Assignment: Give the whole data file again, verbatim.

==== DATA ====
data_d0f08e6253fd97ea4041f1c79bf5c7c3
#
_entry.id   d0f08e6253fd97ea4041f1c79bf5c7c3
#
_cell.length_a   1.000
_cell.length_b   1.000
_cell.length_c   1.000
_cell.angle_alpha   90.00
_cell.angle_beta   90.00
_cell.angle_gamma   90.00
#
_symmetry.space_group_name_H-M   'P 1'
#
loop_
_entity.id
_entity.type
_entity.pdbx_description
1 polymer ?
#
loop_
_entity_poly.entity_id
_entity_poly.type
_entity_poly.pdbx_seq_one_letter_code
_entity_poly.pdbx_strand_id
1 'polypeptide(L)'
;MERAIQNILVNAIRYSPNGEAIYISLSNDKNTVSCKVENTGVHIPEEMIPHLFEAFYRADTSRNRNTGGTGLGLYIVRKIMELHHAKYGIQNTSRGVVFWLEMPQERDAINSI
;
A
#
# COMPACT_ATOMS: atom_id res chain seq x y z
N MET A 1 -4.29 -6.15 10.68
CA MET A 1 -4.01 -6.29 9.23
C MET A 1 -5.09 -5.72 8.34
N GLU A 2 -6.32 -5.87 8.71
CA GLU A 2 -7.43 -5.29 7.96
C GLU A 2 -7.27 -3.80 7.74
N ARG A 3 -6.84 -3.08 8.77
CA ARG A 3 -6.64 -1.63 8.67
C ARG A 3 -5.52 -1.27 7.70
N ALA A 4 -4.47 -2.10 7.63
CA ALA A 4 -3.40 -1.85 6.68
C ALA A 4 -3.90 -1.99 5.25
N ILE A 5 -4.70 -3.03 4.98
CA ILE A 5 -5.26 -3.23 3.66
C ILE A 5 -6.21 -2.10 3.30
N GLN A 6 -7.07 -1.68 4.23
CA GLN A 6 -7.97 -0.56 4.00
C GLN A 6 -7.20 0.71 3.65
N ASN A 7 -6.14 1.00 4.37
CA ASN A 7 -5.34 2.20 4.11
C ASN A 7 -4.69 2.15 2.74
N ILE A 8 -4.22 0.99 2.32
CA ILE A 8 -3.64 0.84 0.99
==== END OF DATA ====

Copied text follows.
data_d0f08e6253fd97ea4041f1c79bf5c7c3
#
_entry.id   d0f08e6253fd97ea4041f1c79bf5c7c3
#
_cell.length_a   1.000
_cell.length_b   1.000
_cell.length_c   1.000
_cell.angle_alpha   90.00
_cell.angle_beta   90.00
_cell.angle_gamma   90.00
#
_symmetry.space_group_name_H-M   'P 1'
#
loop_
_entity.id
_entity.type
_entity.pdbx_description
1 polymer ?
#
loop_
_entity_poly.entity_id
_entity_poly.type
_entity_poly.pdbx_seq_one_letter_code
_entity_poly.pdbx_strand_id
1 'polypeptide(L)'
;MERAIQNILVNAIRYSPNGEAIYISLSNDKNTVSCKVENTGVHIPEEMIPHLFEAFYRADTSRNRNTGGTGLGLYIVRKIMELHHAKYGIQNTSRGVVFWLEMPQERDAINSI
;
A
#
# COMPACT_ATOMS: atom_id res chain seq x y z
N MET A 1 -4.29 -6.15 10.68
CA MET A 1 -4.01 -6.29 9.23
C MET A 1 -5.09 -5.72 8.34
N GLU A 2 -6.32 -5.87 8.71
CA GLU A 2 -7.43 -5.29 7.96
C GLU A 2 -7.27 -3.80 7.74
N ARG A 3 -6.84 -3.08 8.77
CA ARG A 3 -6.64 -1.63 8.67
C ARG A 3 -5.52 -1.27 7.70
N ALA A 4 -4.47 -2.10 7.63
CA ALA A 4 -3.40 -1.85 6.68
C ALA A 4 -3.90 -1.99 5.25
N ILE A 5 -4.70 -3.03 4.98
CA ILE A 5 -5.26 -3.23 3.66
C ILE A 5 -6.21 -2.10 3.30
N GLN A 6 -7.07 -1.68 4.23
CA GLN A 6 -7.97 -0.56 4.00
C GLN A 6 -7.20 0.71 3.65
N ASN A 7 -6.14 1.00 4.37
CA ASN A 7 -5.34 2.20 4.11
C ASN A 7 -4.69 2.15 2.74
N ILE A 8 -4.22 0.99 2.32
CA ILE A 8 -3.64 0.84 0.99